All the overseas AFS activity had been made possible by the New York Headquarters, different in some respects from all the others. With few of the compensating satisfactions, such as they were---neither the excitement of danger nor the thrill of the chase ----its work was demanding and essential and not very interesting. AFS overseas was the end product of the recruiting of men and money across the United States, which was co-ordinated by the New York HQ; the embarcation of men and materials for their various destinations, which was arranged by the New York HQ; and the continued watchfulness of New York over the activities, needs, and wants of the men already sent. It was a big job, and at the end of the war the staff could feel satisfied that it had been well done.
Always the dynamo that made the whole thing run, Stephen Galatti was at its center.
"In a single day," Joan Belmont wrote, "he has been seen conferring with a mysterious bigwig from the inner sanctum of the State Department, interviewing a shy prospective volunteer, taking messages over the telephone, carrying cold drinks up from the near-by lunch counter, and, being the last to leave the office for the day, turning out the lights and locking the windows. He refuses to have a separate office; instead he sits at one corner of the vast room that is AFS HQ NY. In front of him and all around him typewriters clack in his ear, phones ring in every direction. A steady stream of ambulance drivers, old and new, stagger in under loads of duffle, greeting each other with shouts worthy of any desert army. . . Mr. Galatti does not live in spite of these disturbances but with them. He says he likes to know what's going on. . . .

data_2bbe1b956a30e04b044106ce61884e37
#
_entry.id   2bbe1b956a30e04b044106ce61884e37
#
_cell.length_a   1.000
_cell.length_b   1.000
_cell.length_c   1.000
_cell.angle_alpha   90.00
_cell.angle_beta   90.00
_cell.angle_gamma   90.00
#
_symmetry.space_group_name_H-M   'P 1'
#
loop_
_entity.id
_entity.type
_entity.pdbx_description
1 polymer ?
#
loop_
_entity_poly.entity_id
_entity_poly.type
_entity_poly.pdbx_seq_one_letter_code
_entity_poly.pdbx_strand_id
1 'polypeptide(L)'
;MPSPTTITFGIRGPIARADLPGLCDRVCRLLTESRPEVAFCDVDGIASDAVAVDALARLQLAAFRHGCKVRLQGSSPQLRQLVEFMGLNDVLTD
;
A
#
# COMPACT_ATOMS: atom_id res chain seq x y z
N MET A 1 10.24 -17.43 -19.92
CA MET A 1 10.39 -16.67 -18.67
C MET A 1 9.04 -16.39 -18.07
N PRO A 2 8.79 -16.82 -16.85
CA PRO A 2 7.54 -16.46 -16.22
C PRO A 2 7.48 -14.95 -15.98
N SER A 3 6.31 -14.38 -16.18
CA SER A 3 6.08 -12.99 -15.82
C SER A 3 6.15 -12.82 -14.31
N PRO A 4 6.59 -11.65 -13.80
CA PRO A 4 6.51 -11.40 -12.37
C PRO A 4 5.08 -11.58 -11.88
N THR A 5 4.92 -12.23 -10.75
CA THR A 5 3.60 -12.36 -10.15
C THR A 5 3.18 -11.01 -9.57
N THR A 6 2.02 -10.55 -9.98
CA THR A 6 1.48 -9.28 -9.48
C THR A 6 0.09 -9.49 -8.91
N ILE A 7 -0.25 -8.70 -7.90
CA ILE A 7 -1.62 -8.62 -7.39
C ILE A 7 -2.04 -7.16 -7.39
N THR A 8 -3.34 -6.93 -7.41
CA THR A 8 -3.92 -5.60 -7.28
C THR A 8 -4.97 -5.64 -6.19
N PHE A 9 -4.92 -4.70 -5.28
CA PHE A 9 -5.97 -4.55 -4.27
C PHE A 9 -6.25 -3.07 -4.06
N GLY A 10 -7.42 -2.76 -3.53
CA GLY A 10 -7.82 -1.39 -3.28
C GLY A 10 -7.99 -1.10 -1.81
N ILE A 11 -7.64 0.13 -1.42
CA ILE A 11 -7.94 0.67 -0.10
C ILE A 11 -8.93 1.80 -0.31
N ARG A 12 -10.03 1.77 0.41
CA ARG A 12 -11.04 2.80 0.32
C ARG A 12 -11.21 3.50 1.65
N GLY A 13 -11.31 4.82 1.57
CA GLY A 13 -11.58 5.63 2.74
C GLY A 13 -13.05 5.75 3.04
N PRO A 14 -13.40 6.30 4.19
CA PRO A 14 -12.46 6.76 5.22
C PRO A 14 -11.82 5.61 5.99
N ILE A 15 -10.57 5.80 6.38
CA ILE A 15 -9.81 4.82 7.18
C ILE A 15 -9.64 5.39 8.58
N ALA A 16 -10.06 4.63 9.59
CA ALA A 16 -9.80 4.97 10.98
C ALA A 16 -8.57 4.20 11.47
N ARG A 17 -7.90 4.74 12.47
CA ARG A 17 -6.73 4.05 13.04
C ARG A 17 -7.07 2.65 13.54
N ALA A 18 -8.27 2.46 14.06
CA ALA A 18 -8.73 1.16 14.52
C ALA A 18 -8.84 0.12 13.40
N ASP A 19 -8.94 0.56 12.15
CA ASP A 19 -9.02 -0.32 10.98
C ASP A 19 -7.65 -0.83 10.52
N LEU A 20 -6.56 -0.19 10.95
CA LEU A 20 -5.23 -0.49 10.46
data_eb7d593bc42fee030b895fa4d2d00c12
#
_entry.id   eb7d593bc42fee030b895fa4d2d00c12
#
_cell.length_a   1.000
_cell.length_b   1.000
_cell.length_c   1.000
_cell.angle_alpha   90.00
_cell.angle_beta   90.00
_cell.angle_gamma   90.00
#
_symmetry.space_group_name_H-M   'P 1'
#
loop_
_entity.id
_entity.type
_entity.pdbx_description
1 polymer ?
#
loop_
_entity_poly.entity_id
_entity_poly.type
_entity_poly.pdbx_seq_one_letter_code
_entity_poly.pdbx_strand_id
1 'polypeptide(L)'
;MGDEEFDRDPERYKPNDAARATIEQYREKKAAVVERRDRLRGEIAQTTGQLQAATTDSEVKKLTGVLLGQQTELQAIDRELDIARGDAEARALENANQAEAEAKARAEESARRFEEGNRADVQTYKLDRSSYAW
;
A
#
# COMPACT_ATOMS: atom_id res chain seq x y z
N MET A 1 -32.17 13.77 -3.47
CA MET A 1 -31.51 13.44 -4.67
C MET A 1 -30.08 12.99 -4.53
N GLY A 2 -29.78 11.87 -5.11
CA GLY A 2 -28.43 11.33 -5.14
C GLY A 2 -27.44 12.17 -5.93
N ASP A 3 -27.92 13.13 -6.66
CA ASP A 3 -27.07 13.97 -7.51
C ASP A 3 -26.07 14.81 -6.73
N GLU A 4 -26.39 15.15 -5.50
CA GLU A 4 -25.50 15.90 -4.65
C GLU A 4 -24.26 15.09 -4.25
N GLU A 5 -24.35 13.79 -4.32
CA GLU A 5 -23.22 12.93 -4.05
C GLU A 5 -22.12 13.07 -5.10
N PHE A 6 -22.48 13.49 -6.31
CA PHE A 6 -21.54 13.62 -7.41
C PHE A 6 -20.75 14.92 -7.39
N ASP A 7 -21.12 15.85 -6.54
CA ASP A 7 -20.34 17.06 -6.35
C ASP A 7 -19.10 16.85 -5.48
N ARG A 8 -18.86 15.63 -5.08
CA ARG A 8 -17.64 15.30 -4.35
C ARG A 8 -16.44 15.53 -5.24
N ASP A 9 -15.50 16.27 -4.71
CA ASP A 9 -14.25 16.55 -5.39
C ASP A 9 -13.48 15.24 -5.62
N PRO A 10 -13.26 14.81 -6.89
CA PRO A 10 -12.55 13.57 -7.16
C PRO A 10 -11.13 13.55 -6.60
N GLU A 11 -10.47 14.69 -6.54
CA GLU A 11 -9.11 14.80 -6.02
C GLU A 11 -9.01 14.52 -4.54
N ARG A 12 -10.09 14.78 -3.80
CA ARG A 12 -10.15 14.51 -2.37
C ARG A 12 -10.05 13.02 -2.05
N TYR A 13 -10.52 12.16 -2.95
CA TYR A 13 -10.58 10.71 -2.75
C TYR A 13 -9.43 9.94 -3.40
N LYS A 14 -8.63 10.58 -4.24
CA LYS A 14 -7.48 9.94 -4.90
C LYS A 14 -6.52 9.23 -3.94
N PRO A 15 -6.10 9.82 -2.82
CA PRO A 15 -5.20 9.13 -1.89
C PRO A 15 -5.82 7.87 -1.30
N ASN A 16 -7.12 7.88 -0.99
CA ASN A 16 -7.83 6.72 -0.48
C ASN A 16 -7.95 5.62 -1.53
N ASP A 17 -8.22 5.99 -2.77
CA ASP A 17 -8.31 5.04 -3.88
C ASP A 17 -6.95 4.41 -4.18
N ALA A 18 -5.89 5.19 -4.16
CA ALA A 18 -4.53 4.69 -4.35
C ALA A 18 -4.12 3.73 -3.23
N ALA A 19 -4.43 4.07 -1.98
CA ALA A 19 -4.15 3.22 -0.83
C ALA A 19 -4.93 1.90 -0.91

"Stephen Galatti heads the AFS, he runs the AFS, he is the AFS. It was his sincere belief in the ambulance service that revived it. . . . Records made overseas, victories in the red-tape battle of Washington, and the smooth functioning of the AFS offices at home are all due in some measure to Stephen Galatti's personality. He is a true altruist, giving his all and getting in return only the knowledge that an ideal can be put to practical use."
William H. Wallace, Jr., was the Assistant Director General. Mr. Galatti and Mr. Wallace were head and heart of the AFS, neither exclusively one or the other but the two collaborating brilliantly to produce the organization by their equally ceaseless activities in its behalf. Mr. Wallace fulfilled numberless functions---from keeping track of how many men were where at any given moment (and who they were) to the personal supervision of every East Coast embarkation. The personification of kindness, be offered necessary advice and moral support to those about to depart, he kept a watchful eye on those overseas, and he made a hero's welcome feel appropriate to each returning volunteer. Confessor and comforter, he was "Uncle Bill" to all, and with good reason.